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What is a Good Alcoholism Treatment Program?

By Edited Apr 21, 2016 0 0

Some may say it's hard, others say it's easy; determining what makes up a good alcohol treatment program. In simple terms, a good treatment program is one that keeps someone sober.

Different Stages or Types of Sobriety

The term "stage of sobriety" is an interesting statement. Stage would suggest that someone is moving through something that is meant to be changing or controlled in some way. In my personal opinion, I think stage of sobriety should be reserved to those who are actually working some type of program to stay sober. chances are if they're not, they won't even consider themselves being in any stage of sobriety... heck the thought won't really cross their mind. To them, their either drinking or they're not. Sort of like how the alcoholic thinks about how many drinks he/she is going to have or thinking about their limit on the way to the restaurant or bar. The non-alcoholic just thinks about what they might eat and if the thought of a beer comes up during their meal, "hey, that sounds good." At least that's how I imagine it happens... At least it did for me. Oh, by the way, welcome to the mind of an alcoholic.

Alcoholism is a twofold disease according Alcoholics Anonymous; an allergy of the body and an obsession of the mind. A good treatment program in my opinion is one that deals with both of these areas of the disease. And yes, some argue whether or not alcoholism is actually a disease, that's a debate for another time. Let me just say that those who have it and do not treat it, whether they realize it or not, will more than likely die directly from drinking or some complications created by their excessive use of alcohol. Again this is just my opinion, and yes I believe there are facts or statistics to back this up, but this is not a medical journal or scientific paper, just one alcoholics opinion so take it what it's worth.

Treatment of the Symptoms

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Most people seem to think that if they or someone they know who is an alcoholic simply stops drinking, their life will get better. That's not usually the case. Think about it... why has the person began drinking all the time in the first place? Now, there are those who simply drink to have fun, then at some point they become alcoholic, which can certainly be the case. But what many don't realize is that the simple act of drinking a lot and feeling remorseful for it can make someone drink more. It's like a never ending cycle of feeling bad for yourself and then numbing those feelings with alcohol. Like the adage, "I'll stop tomorrow" yet tomorrow never comes.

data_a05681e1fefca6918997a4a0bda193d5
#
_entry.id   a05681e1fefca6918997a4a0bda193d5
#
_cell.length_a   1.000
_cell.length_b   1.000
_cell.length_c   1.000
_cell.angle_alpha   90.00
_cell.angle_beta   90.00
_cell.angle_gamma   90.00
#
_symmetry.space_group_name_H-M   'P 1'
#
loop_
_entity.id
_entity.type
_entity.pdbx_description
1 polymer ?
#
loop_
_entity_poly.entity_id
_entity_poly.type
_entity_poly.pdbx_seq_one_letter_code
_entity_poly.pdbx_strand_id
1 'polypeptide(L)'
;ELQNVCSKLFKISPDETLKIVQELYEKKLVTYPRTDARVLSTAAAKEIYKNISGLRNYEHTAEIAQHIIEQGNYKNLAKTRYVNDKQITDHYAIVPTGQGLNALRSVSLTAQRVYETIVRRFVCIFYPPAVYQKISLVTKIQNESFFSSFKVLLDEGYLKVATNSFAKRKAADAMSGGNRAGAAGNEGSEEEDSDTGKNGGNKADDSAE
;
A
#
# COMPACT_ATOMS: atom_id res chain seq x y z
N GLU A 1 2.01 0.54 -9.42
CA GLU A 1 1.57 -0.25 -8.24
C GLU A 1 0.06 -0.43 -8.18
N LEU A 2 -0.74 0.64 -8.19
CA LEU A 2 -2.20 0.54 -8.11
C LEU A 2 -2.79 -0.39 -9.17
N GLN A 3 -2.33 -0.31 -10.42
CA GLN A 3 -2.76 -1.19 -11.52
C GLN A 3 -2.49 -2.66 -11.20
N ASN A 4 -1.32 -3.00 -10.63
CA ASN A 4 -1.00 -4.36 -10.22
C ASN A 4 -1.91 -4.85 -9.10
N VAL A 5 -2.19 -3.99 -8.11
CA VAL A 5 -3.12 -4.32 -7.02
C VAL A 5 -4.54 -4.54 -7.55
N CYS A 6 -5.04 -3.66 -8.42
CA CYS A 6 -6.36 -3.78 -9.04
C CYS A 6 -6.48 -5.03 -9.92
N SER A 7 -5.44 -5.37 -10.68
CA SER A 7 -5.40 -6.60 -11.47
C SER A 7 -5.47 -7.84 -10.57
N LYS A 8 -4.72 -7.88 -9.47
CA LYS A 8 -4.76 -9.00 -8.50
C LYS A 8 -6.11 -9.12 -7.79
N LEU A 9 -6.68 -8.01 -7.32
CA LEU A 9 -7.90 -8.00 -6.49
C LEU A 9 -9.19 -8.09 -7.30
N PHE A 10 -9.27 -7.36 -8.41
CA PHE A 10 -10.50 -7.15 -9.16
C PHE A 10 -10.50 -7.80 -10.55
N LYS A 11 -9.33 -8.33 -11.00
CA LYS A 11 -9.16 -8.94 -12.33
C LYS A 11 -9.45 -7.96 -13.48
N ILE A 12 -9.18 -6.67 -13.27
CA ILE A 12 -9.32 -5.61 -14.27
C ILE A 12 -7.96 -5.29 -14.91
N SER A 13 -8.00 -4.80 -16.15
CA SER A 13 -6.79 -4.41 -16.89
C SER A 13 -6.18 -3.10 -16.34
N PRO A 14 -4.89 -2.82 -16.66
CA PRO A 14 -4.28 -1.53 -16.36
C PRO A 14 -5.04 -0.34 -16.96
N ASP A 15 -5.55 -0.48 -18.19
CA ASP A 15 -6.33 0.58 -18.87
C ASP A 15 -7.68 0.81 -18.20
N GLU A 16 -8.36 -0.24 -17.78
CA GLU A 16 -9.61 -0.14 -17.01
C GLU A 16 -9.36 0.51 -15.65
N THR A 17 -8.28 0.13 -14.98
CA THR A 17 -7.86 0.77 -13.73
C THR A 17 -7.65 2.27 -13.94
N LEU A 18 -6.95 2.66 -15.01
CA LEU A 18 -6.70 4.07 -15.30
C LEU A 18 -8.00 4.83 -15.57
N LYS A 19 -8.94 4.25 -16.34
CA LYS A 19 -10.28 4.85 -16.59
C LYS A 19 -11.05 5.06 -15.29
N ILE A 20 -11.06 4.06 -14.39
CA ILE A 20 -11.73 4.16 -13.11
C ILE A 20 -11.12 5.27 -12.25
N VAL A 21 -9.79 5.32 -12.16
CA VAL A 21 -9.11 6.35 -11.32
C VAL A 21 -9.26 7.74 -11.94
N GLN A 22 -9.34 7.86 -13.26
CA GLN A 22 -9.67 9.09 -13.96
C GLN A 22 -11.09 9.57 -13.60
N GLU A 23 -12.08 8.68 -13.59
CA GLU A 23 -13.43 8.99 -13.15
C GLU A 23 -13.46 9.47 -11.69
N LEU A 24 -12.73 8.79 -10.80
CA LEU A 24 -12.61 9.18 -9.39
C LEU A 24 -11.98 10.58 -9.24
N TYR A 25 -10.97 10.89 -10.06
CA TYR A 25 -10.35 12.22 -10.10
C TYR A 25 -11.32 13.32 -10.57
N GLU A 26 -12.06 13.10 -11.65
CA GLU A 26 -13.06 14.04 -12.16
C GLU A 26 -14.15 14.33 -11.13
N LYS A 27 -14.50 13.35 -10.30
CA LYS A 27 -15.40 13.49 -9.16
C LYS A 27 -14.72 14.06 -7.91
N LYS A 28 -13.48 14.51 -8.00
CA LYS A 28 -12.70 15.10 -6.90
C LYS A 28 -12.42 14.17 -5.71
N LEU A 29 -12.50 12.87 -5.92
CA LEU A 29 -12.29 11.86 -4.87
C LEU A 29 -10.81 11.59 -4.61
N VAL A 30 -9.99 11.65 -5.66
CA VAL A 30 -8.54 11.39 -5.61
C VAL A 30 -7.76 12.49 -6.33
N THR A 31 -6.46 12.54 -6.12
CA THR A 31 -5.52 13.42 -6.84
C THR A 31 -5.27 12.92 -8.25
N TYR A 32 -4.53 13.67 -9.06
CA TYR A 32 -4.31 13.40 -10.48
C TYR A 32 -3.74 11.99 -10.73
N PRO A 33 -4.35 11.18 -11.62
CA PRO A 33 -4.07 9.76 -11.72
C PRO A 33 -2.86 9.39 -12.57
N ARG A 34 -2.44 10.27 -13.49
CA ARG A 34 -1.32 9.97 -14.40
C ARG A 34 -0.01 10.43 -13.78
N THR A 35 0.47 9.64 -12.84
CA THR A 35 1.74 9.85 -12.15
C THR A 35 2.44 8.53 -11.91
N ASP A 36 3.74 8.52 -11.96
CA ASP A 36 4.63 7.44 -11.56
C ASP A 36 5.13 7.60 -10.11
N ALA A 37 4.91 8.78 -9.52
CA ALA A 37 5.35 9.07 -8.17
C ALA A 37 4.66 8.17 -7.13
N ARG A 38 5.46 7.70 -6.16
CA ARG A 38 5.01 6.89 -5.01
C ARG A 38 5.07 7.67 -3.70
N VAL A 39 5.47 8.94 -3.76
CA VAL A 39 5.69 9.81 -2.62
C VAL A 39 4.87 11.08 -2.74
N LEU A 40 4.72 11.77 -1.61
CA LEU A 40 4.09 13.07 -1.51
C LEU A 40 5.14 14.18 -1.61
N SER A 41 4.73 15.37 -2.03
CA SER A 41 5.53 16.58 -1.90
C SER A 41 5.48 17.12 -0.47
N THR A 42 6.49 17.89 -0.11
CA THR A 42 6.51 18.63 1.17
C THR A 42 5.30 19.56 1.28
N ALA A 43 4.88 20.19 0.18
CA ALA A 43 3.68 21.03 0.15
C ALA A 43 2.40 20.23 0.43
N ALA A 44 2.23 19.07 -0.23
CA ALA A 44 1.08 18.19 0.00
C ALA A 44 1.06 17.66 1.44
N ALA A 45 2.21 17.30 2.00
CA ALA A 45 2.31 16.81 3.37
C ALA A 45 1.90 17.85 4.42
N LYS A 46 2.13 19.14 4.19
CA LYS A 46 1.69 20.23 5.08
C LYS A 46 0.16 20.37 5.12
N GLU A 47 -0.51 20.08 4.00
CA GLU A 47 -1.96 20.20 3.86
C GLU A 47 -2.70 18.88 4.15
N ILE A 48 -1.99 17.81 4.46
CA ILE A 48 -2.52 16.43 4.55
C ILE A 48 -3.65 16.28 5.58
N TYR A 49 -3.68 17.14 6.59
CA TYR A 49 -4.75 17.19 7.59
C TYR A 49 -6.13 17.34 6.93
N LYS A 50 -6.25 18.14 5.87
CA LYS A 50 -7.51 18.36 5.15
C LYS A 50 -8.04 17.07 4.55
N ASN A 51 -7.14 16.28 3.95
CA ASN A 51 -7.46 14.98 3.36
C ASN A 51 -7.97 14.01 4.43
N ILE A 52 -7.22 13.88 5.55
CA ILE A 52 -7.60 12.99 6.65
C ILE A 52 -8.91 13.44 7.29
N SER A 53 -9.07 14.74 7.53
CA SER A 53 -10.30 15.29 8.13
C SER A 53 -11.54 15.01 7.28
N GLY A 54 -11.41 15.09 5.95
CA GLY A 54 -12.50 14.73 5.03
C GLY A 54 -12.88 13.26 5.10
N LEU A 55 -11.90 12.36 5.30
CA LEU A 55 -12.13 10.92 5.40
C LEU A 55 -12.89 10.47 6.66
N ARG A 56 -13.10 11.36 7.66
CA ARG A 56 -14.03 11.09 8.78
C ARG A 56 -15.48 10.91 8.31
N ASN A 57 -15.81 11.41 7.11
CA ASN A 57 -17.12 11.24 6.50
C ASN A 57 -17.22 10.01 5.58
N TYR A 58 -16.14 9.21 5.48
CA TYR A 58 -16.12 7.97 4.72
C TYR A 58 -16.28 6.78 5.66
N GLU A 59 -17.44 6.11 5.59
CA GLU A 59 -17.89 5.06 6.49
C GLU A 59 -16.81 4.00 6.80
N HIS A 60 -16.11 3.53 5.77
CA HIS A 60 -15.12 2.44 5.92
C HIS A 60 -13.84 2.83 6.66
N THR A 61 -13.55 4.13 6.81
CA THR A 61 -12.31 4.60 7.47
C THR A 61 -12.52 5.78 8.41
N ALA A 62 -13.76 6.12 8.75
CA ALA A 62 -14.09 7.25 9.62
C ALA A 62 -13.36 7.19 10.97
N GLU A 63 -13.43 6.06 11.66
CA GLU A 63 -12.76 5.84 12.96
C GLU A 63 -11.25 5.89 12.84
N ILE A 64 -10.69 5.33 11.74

The thing about an alcoholism treatment program is, it should treat the causes not just the symptoms. Drinking/drugs is the symptom of something else. Like the saying goes, sober up a horse thief and you've still got a horse thief. A good treatment program will look into why a person drinks in the first place. With that said, I must point out that not every alcoholic drinks because of some traumatic childhood incident or experience. I for one had a great childhood, loved it and wouldn't change anything. I grew up on a farm with loving parents and wasn't locked in the basement or abused.

I'm not sure when or how I became an alcoholic, but the fact is I did. It's like developing an allergy to oranges, you have no idea of knowing which orange made you allergic but once you have you have the allergy it's already to late. I started drinking in my early teens which I believe, set the stage for me to stop growing emotionally. As a result of my drinking I never really learned how to deal with emotions in a healthy manner which resulted in trouble later in life. The point here (one that I learned painfully) is that we cannot go back and "figure out" why we drank to begin with, fix it, and then start drinking like a normal person again. That is not what alcoholism treatment does. Once a pickle, never a cucumber. There's no going back to becoming a (non)alcoholic.

A Complete Holistic Treatment Program

The best treatment programs are ones that treat all areas of a person; mind, body, and spirit. For example, just attending support group meetings is usually not enough as the individual will start to make their sobriety contingent on the group itself. At some point (the person moves or gets sick) and is unable to use the group for support, and they are in a precarious place.

One of the greatest parts of a complete and successful recovery program is the development of happiness and gratitude. People take care of things they're grateful for; that definitely applies to their sobriety. It's important for people in recovery to learn how to have a fun time not drinking and that life is to be lived and enjoyed; and that they can surely do it sober.

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